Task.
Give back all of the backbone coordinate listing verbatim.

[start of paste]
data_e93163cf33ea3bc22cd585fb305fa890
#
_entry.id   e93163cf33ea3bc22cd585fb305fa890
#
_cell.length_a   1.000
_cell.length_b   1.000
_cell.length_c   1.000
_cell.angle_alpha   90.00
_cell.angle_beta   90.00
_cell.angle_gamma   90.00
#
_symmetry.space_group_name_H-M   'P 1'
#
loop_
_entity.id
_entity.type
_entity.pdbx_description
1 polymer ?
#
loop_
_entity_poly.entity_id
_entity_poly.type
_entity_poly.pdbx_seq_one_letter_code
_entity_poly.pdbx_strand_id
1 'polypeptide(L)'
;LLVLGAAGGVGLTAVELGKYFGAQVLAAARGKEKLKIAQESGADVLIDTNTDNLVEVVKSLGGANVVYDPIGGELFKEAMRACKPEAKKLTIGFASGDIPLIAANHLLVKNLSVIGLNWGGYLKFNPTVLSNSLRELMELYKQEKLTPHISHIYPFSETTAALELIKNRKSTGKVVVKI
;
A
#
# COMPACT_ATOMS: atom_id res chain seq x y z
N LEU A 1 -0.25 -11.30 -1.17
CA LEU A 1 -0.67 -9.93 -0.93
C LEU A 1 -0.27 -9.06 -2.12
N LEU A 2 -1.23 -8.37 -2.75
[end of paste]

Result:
data_e93163cf33ea3bc22cd585fb305fa890
#
_entry.id   e93163cf33ea3bc22cd585fb305fa890
#
_cell.length_a   1.000
_cell.length_b   1.000
_cell.length_c   1.000
_cell.angle_alpha   90.00
_cell.angle_beta   90.00
_cell.angle_gamma   90.00
#
_symmetry.space_group_name_H-M   'P 1'
#
loop_
_entity.id
_entity.type
_entity.pdbx_description
1 polymer ?
#
loop_
_entity_poly.entity_id
_entity_poly.type
_entity_poly.pdbx_seq_one_letter_code
_entity_poly.pdbx_strand_id
1 'polypeptide(L)'
;LLVLGAAGGVGLTAVELGKYFGAQVLAAARGKEKLKIAQESGADVLIDTNTDNLVEVVKSLGGANVVYDPIGGELFKEAMRACKPEAKKLTIGFASGDIPLIAANHLLVKNLSVIGLNWGGYLKFNPTVLSNSLRELMELYKQEKLTPHISHIYPFSETTAALELIKNRKSTGKVVVKI
;
A
#
# COMPACT_ATOMS: atom_id res chain seq x y z
N LEU A 1 -0.25 -11.30 -1.17
CA LEU A 1 -0.67 -9.93 -0.93
C LEU A 1 -0.27 -9.06 -2.12
N LEU A 2 -1.23 -8.37 -2.75